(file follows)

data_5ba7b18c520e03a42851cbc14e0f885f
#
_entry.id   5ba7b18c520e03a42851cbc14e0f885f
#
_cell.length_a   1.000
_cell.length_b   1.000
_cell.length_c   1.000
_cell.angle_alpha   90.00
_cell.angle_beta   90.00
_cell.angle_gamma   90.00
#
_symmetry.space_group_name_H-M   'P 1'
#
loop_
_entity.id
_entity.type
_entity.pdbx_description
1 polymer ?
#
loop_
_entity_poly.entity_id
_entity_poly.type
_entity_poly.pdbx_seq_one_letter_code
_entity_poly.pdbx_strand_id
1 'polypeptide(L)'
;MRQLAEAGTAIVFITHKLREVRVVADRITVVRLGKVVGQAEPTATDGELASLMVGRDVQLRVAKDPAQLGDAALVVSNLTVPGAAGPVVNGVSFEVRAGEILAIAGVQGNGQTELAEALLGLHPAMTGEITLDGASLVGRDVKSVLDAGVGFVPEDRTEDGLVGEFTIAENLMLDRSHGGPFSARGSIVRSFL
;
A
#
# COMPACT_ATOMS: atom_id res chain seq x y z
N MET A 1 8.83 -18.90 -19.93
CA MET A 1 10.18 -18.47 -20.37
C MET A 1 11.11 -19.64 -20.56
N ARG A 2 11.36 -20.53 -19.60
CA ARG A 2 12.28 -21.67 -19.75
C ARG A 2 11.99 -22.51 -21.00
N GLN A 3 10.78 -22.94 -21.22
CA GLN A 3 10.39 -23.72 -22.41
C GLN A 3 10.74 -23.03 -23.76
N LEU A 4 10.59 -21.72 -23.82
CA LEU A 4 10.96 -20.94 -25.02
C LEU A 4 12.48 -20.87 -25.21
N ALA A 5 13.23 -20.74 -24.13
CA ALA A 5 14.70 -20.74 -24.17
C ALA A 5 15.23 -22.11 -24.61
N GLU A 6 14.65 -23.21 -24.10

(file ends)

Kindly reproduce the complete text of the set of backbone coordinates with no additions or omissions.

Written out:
data_5ba7b18c520e03a42851cbc14e0f885f
#
_entry.id   5ba7b18c520e03a42851cbc14e0f885f
#
_cell.length_a   1.000
_cell.length_b   1.000
_cell.length_c   1.000
_cell.angle_alpha   90.00
_cell.angle_beta   90.00
_cell.angle_gamma   90.00
#
_symmetry.space_group_name_H-M   'P 1'
#
loop_
_entity.id
_entity.type
_entity.pdbx_description
1 polymer ?
#
loop_
_entity_poly.entity_id
_entity_poly.type
_entity_poly.pdbx_seq_one_letter_code
_entity_poly.pdbx_strand_id
1 'polypeptide(L)'
;MRQLAEAGTAIVFITHKLREVRVVADRITVVRLGKVVGQAEPTATDGELASLMVGRDVQLRVAKDPAQLGDAALVVSNLTVPGAAGPVVNGVSFEVRAGEILAIAGVQGNGQTELAEALLGLHPAMTGEITLDGASLVGRDVKSVLDAGVGFVPEDRTEDGLVGEFTIAENLMLDRSHGGPFSARGSIVRSFL
;
A
#
# COMPACT_ATOMS: atom_id res chain seq x y z
N MET A 1 8.83 -18.90 -19.93
CA MET A 1 10.18 -18.47 -20.37
C MET A 1 11.11 -19.64 -20.56
N ARG A 2 11.36 -20.53 -19.60
CA ARG A 2 12.28 -21.67 -19.75
C ARG A 2 11.99 -22.51 -21.00
N GLN A 3 10.78 -22.94 -21.22
CA GLN A 3 10.39 -23.72 -22.41
C GLN A 3 10.74 -23.03 -23.76
N LEU A 4 10.59 -21.72 -23.82
CA LEU A 4 10.96 -20.94 -25.02
C LEU A 4 12.48 -20.87 -25.21
N ALA A 5 13.23 -20.74 -24.13
CA ALA A 5 14.70 -20.74 -24.17
C ALA A 5 15.23 -22.11 -24.61
N GLU A 6 14.65 -23.21 -24.10